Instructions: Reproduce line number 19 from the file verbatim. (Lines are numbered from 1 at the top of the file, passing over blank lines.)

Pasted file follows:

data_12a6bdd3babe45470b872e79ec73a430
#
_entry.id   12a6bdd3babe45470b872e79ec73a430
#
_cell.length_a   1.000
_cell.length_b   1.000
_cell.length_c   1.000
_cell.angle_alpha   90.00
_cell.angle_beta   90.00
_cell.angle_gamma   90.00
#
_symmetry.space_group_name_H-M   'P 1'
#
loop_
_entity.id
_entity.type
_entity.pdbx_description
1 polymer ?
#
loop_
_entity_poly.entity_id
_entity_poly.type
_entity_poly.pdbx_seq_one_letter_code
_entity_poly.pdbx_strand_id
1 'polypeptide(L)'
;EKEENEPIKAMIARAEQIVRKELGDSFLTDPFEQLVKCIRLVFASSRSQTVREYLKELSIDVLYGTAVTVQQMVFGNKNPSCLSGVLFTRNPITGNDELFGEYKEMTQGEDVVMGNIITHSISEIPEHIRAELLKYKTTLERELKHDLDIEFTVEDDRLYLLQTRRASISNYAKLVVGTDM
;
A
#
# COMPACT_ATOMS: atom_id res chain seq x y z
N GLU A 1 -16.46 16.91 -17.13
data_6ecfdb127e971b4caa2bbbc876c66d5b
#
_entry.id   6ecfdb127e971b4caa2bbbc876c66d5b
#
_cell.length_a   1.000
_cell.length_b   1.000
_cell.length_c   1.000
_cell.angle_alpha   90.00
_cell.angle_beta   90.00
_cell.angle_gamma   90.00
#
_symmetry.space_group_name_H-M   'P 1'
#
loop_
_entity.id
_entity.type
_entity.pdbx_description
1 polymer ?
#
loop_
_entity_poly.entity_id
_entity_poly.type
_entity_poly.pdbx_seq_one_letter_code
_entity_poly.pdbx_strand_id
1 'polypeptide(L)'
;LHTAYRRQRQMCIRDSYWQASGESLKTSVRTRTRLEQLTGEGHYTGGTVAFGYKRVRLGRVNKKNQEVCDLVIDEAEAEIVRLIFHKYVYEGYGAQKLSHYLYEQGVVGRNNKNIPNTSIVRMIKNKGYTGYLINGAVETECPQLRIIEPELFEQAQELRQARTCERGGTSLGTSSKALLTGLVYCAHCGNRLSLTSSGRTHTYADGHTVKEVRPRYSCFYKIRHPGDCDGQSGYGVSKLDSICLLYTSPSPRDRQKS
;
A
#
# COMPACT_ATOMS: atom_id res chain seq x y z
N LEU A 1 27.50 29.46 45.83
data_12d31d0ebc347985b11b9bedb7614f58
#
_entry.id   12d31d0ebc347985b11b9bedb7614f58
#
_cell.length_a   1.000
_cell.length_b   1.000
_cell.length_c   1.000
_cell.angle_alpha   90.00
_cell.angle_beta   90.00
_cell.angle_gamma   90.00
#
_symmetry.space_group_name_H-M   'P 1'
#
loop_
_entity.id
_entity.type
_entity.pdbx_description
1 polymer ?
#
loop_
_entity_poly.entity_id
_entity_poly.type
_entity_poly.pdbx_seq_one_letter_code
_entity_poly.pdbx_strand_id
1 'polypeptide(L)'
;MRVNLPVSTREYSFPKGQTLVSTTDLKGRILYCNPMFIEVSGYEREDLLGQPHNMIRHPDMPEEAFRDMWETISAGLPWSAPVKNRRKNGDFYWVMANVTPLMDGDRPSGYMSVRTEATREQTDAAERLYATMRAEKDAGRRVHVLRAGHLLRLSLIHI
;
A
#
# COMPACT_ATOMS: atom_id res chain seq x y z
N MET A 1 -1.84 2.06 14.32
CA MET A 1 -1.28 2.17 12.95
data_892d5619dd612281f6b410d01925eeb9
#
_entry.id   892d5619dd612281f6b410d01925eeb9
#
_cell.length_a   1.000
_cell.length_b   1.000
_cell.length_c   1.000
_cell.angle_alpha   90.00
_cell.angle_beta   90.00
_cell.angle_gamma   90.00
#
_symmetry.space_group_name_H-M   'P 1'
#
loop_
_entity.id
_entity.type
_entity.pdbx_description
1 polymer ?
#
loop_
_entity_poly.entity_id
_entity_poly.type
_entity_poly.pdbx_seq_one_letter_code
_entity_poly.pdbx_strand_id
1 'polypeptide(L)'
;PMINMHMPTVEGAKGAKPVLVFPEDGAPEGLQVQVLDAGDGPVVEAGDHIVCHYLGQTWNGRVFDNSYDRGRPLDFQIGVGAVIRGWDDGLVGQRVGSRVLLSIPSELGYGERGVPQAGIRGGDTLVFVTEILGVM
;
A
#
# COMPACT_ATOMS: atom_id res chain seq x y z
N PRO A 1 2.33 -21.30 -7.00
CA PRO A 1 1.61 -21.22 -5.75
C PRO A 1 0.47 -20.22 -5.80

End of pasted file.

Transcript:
#